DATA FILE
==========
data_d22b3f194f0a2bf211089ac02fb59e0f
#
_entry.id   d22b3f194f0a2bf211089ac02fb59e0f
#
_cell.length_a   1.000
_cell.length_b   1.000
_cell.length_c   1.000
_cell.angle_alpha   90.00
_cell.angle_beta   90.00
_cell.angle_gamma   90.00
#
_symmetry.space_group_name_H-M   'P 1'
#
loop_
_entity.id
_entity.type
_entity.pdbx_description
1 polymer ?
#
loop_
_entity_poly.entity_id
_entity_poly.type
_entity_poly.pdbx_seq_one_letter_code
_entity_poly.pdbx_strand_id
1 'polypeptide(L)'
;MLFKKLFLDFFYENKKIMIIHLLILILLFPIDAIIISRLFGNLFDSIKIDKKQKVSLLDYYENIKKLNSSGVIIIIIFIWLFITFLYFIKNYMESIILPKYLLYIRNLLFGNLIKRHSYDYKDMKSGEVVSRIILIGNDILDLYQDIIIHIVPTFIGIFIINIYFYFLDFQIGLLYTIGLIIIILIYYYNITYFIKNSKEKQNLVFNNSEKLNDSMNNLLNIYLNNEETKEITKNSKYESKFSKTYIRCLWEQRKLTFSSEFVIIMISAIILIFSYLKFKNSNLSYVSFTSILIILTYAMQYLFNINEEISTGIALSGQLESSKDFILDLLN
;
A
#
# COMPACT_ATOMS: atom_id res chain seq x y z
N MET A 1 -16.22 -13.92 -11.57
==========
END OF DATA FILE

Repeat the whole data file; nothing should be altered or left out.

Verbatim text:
data_d22b3f194f0a2bf211089ac02fb59e0f
#
_entry.id   d22b3f194f0a2bf211089ac02fb59e0f
#
_cell.length_a   1.000
_cell.length_b   1.000
_cell.length_c   1.000
_cell.angle_alpha   90.00
_cell.angle_beta   90.00
_cell.angle_gamma   90.00
#
_symmetry.space_group_name_H-M   'P 1'
#
loop_
_entity.id
_entity.type
_entity.pdbx_description
1 polymer ?
#
loop_
_entity_poly.entity_id
_entity_poly.type
_entity_poly.pdbx_seq_one_letter_code
_entity_poly.pdbx_strand_id
1 'polypeptide(L)'
;MLFKKLFLDFFYENKKIMIIHLLILILLFPIDAIIISRLFGNLFDSIKIDKKQKVSLLDYYENIKKLNSSGVIIIIIFIWLFITFLYFIKNYMESIILPKYLLYIRNLLFGNLIKRHSYDYKDMKSGEVVSRIILIGNDILDLYQDIIIHIVPTFIGIFIINIYFYFLDFQIGLLYTIGLIIIILIYYYNITYFIKNSKEKQNLVFNNSEKLNDSMNNLLNIYLNNEETKEITKNSKYESKFSKTYIRCLWEQRKLTFSSEFVIIMISAIILIFSYLKFKNSNLSYVSFTSILIILTYAMQYLFNINEEISTGIALSGQLESSKDFILDLLN
;
A
#
# COMPACT_ATOMS: atom_id res chain seq x y z
N MET A 1 -16.22 -13.92 -11.57